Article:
Young Chinese mums rely on big brand
Young Chinese mums worry about getting old, rely on big brands
When asked about their major concerns of their face skin condition in the past year*, young mums (between 26 and 35) chose “fine lines” as their top worry, as 47.4% of them ticked this box, compared with only 28.5% of married women in the same age bracket but have no children. The biggest difference is for “wrinkles” where 31.4% of mums mentioned it while chosen by only 8.8% of non-mums. Besides, mums were more worried about “chapped or cracked lips” (15.5% vs 10.8%), “sagging skin/loss of firmness” of their body skin (14.9% vs 7.9%), “age/liver spots” (12.2% vs 3.8%) and “dry skin” (10.7% vs 8%).
Eye condition was another major source of mums’ worry because “dark circle under the eyes” (22.6% vs 17.2%) and “puffy eyes” (21.6% vs 18.6%) were both bigger concerns for them than non-mums.
“All these frequently mentioned conditions are signals of aging. It showed that young Chinese mums are really worried that they’re getting old,” said Elaine Liu, senior account manager of Kantar Worldpanel China. “Because we also research on their attitudes, we can see that this worry has been confirmed by Chinese young mums’ higher demand for anti-aging products, which is 57.1% against 49.7% of non-mums in the same age.”
Interestingly, about 21% of both groups agree that they have “no time to take care of myself”, but in fact mums are really short of time.
Compared with their peers without children, Chinese mum are less interested in “new cosmetics” (12.7% vs 16.1%), “fun and exciting cosmetics” (14.8% vs 29.5%), or “skin care in trendy packaging” (26.6% vs 39.1%). Their strategy for buying cosmetics and skin care products is simple: they prefer well-known brands (69.3% vs 54.2%) and, to a lesser extent, “cheaper cosmetics” (10.5% vs 6.9%).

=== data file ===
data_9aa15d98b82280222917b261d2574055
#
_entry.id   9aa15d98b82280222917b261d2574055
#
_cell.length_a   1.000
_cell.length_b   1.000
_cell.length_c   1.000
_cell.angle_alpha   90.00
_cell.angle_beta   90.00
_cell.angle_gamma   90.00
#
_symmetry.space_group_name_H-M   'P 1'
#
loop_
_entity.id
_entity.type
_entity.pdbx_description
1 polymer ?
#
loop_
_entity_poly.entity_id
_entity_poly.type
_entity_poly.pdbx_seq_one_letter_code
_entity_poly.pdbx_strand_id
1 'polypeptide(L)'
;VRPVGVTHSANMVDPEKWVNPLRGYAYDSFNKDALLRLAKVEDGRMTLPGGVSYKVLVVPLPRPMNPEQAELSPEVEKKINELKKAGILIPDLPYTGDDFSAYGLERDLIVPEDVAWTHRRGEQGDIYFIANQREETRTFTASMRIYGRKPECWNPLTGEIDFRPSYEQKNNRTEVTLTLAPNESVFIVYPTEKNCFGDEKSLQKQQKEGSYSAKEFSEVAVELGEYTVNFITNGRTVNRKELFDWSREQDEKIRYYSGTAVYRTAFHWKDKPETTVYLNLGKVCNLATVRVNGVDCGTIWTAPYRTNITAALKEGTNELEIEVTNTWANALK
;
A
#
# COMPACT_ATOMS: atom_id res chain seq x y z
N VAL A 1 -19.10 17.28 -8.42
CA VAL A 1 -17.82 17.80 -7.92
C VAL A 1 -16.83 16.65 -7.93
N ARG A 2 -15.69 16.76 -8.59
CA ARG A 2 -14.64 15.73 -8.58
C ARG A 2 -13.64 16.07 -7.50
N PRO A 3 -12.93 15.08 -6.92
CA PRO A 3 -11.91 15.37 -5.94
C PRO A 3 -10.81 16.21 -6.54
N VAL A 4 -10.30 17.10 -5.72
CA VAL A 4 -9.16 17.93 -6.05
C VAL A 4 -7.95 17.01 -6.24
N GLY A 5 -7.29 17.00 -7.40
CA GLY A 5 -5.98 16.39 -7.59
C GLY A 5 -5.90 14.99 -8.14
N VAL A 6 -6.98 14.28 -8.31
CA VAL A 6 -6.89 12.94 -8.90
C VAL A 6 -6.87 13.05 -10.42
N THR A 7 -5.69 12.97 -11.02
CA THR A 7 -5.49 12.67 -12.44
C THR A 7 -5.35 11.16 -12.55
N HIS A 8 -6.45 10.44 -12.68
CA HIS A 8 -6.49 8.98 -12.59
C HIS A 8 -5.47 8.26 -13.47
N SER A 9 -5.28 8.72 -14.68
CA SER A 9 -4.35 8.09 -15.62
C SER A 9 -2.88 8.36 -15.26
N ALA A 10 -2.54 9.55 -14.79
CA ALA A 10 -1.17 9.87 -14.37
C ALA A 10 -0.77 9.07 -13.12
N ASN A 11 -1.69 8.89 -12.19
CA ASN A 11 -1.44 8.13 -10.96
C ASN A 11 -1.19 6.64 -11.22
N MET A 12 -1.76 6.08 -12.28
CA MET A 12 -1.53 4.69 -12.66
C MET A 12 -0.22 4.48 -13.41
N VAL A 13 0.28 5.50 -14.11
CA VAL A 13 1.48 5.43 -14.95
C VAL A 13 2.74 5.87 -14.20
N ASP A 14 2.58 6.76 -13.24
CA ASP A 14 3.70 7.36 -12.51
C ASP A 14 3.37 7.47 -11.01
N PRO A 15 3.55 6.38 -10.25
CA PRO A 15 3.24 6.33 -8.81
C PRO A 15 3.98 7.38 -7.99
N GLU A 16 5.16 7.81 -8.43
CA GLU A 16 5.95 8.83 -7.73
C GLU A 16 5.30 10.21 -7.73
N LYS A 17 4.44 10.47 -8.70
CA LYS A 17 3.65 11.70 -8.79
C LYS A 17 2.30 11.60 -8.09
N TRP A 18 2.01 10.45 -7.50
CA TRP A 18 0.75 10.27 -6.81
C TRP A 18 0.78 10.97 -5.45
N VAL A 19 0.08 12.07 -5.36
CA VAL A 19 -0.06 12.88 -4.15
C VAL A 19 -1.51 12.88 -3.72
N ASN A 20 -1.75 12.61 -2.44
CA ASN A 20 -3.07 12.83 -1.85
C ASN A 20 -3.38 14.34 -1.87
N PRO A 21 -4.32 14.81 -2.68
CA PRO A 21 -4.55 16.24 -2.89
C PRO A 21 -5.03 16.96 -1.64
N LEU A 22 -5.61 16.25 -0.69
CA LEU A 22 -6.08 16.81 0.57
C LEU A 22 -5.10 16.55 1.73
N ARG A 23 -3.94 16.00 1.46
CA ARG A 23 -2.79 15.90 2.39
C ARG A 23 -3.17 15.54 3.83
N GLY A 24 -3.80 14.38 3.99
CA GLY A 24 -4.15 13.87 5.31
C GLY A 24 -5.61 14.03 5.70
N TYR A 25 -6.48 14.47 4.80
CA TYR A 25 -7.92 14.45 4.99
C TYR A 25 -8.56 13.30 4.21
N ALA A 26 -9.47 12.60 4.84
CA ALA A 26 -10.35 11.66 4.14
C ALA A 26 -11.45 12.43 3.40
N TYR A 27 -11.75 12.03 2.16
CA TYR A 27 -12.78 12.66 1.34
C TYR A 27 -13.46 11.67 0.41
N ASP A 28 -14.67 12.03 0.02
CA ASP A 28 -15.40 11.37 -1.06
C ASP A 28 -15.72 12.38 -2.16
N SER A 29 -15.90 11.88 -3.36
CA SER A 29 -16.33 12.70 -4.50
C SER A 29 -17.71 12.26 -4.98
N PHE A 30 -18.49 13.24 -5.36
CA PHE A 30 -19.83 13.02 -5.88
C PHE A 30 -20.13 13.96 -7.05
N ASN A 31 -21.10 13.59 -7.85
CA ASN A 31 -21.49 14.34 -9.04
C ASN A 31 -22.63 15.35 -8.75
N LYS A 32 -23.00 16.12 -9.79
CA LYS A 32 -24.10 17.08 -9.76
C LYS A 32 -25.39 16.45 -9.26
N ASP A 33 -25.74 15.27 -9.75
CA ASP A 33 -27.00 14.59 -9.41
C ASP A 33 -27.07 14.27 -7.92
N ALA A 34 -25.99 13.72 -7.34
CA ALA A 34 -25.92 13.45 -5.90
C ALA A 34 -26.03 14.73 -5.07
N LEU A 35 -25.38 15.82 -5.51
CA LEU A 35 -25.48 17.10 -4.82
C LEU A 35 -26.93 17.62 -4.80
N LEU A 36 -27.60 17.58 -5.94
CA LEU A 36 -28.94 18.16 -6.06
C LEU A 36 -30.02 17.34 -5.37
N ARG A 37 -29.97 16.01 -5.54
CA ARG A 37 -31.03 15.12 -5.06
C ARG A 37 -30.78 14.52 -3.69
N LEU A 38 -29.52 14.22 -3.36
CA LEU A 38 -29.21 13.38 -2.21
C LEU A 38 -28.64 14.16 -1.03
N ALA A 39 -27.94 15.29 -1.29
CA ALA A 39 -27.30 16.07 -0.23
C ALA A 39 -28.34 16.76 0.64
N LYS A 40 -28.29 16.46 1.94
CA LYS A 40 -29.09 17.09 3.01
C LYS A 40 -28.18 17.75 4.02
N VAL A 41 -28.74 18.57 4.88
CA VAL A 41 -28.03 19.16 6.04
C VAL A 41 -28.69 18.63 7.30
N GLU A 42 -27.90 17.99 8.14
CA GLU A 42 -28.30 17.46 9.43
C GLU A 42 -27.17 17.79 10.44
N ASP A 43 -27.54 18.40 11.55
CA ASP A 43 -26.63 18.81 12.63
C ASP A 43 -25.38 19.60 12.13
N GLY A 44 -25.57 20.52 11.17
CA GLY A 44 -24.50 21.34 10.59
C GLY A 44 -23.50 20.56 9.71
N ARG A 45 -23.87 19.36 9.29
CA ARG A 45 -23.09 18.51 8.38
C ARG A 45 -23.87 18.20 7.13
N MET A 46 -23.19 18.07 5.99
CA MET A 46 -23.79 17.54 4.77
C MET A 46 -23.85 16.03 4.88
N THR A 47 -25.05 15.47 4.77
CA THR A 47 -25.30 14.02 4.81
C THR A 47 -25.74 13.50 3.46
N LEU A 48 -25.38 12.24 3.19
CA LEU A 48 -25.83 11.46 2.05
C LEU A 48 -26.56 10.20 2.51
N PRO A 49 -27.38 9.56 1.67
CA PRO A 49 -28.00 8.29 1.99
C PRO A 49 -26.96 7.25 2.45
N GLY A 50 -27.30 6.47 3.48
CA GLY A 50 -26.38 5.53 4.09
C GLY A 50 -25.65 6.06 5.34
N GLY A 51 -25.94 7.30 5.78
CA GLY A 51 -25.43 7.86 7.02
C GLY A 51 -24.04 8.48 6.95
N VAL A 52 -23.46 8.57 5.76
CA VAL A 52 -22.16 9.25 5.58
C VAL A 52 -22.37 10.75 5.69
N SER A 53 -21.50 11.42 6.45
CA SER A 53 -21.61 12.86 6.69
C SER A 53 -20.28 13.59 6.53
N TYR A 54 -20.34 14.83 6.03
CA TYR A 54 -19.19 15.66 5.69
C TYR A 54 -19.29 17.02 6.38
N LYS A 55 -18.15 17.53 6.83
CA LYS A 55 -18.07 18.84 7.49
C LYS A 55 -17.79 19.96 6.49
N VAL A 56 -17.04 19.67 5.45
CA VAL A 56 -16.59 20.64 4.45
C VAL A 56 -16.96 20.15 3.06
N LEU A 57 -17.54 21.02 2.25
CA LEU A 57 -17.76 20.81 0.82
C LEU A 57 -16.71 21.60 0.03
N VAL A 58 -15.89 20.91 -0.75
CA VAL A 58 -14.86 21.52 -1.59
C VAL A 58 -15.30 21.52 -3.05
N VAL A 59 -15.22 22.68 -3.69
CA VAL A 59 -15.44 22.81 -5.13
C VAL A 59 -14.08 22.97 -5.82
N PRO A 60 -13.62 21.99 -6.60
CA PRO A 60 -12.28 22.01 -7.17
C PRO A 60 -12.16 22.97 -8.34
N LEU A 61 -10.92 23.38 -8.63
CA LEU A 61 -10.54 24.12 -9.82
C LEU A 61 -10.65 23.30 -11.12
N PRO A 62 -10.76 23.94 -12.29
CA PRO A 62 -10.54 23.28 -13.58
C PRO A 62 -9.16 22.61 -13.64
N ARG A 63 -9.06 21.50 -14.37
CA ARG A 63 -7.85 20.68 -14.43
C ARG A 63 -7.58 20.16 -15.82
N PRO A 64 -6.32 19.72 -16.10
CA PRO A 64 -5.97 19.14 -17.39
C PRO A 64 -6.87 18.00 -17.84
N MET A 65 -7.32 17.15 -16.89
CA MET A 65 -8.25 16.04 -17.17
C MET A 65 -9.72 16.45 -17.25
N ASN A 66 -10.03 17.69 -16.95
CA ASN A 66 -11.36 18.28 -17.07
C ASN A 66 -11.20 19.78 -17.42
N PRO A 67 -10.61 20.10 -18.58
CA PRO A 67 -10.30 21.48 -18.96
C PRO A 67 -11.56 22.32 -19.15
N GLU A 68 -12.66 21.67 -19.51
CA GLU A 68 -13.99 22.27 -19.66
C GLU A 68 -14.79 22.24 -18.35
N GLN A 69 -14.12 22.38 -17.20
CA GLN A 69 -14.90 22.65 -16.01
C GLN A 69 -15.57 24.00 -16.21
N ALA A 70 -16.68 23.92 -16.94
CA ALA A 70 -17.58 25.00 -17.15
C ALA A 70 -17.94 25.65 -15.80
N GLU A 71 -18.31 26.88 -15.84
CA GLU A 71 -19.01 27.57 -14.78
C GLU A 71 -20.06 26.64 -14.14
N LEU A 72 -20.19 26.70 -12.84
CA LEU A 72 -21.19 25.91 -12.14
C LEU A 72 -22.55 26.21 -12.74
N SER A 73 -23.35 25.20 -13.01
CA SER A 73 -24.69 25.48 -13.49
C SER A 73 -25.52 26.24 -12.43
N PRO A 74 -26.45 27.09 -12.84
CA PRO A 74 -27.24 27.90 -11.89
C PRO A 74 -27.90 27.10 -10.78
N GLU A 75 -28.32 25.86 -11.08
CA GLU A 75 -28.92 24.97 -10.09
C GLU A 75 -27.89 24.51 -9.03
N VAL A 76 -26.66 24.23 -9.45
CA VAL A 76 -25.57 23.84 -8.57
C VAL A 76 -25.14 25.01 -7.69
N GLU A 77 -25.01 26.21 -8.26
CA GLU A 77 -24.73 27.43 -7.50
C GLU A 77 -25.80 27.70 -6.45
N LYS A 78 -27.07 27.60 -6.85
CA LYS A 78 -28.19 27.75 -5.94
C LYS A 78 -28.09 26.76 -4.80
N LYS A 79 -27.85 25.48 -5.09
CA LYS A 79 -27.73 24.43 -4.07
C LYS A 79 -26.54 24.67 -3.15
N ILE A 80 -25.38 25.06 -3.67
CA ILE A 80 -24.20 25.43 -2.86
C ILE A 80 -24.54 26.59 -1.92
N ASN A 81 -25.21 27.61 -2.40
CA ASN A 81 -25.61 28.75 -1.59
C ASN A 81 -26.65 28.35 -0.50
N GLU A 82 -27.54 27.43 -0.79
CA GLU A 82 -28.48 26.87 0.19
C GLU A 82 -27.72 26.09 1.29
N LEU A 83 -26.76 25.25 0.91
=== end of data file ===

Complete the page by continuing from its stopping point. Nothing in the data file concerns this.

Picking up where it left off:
“It shows that for Chinese mums they don’t have time and energy to try new things or brands and validate them. To make quick decisions, they rely on big brands because they’re more likely to guarantee effect and safety,” Elaine said. “But big brands often mean higher prices, so a small proportion of them are looking for cheaper cosmetics, probably entry-level products from top brands.”
When choosing shampoo, Chinese mums also want it to help prevent their hair from being damaged by the aging effect. They are more interested in shampoo that can effectively moisturize hair (51.8% vs 46.2%), condition hair (48.2% vs 42%) and fight dandruff (24.3% vs 18.7%).
Probably because mums have less time to wash their hair, the usage of conditioner is only 61.8% for young mums, compared with 70.2% for same-age married women without children. But when they actually use it, mums are more sophisticated users because more of them want it to “moisturise the hair” (66% vs 51.1%), “nourish the hair” (24.9% vs 16.6%), “repair damaged hair” (21.8% vs 11.4%) and “repair split/dry end” (9.2% vs 1.3%).
“Young Chinese mums’ attitudes toward hair washing products reflect that they’re sophisticated users, because these are functions only for high-end shampoos and conditioners,” Elaine said. “Again, this is because they want these products can help them fend off the ageing effect.”